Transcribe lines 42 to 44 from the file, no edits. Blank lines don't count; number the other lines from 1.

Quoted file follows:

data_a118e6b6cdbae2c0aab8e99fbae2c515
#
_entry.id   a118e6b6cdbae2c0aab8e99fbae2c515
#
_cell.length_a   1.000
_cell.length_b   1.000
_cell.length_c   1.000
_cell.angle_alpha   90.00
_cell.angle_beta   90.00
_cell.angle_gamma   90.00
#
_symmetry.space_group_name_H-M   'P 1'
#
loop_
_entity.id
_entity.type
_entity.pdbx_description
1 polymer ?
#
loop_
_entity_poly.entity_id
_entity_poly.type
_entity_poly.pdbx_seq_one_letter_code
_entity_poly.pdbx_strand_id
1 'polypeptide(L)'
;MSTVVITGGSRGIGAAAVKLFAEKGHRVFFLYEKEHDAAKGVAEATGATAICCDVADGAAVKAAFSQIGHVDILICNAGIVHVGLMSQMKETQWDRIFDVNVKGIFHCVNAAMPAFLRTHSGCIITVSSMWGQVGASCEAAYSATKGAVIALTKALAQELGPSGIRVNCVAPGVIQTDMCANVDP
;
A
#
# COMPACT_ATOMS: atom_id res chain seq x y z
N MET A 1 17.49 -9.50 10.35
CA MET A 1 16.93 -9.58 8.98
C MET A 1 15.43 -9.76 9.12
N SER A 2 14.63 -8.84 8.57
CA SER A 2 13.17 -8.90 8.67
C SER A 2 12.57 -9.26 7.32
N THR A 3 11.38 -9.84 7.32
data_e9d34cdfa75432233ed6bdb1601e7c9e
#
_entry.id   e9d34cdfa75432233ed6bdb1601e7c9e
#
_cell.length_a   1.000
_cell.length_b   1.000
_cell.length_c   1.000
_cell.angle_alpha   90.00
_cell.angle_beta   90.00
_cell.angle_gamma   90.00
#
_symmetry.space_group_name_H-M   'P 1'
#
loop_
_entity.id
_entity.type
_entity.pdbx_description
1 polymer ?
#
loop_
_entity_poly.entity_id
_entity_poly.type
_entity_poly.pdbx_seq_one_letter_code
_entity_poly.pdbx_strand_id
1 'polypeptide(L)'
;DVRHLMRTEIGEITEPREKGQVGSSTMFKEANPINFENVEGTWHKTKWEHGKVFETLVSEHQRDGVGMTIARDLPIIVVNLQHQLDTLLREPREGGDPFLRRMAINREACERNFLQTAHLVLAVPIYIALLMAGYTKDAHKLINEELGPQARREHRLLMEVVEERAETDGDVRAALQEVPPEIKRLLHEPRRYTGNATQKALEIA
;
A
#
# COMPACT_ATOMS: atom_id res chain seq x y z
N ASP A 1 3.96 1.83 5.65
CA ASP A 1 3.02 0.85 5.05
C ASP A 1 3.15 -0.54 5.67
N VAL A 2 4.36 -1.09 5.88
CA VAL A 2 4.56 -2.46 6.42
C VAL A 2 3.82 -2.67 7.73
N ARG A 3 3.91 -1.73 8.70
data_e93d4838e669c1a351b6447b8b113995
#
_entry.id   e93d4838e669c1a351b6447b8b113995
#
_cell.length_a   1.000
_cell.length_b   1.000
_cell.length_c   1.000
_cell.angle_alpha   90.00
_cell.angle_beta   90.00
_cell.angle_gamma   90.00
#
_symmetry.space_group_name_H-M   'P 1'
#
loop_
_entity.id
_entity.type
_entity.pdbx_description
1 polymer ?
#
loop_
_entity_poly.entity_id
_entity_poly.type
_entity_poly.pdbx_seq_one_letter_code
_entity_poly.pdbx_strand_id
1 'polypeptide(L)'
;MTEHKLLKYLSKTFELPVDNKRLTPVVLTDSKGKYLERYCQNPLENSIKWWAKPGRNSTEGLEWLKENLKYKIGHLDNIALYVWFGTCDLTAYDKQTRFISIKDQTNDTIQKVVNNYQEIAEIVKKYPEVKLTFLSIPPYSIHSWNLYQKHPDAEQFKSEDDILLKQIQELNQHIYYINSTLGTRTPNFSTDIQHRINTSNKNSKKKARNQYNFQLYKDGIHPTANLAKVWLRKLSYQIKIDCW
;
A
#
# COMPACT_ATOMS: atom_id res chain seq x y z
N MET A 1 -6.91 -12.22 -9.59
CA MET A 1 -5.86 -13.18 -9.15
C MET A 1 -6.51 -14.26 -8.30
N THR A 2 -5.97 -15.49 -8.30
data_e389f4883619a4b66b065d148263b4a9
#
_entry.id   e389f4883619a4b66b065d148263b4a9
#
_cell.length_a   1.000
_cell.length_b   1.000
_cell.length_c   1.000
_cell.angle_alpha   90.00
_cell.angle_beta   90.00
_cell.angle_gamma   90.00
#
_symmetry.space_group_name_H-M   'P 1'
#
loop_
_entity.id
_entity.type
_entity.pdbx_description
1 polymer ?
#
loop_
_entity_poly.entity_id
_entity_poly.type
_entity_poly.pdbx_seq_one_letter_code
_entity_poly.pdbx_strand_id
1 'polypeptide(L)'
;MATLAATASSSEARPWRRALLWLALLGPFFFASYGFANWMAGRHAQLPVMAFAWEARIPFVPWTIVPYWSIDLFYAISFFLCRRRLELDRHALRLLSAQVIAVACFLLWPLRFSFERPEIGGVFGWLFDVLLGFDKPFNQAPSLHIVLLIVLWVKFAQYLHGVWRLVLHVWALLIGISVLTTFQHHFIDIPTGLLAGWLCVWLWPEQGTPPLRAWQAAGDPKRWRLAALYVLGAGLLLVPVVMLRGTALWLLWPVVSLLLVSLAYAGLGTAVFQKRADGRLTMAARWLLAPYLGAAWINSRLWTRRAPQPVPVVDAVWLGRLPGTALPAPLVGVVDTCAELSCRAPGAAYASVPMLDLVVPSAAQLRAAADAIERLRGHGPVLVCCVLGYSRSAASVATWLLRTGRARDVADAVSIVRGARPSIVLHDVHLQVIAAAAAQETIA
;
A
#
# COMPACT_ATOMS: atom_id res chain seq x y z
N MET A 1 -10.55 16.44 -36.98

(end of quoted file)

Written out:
_cell.length_a   1.000
_cell.length_b   1.000
_cell.length_c   1.000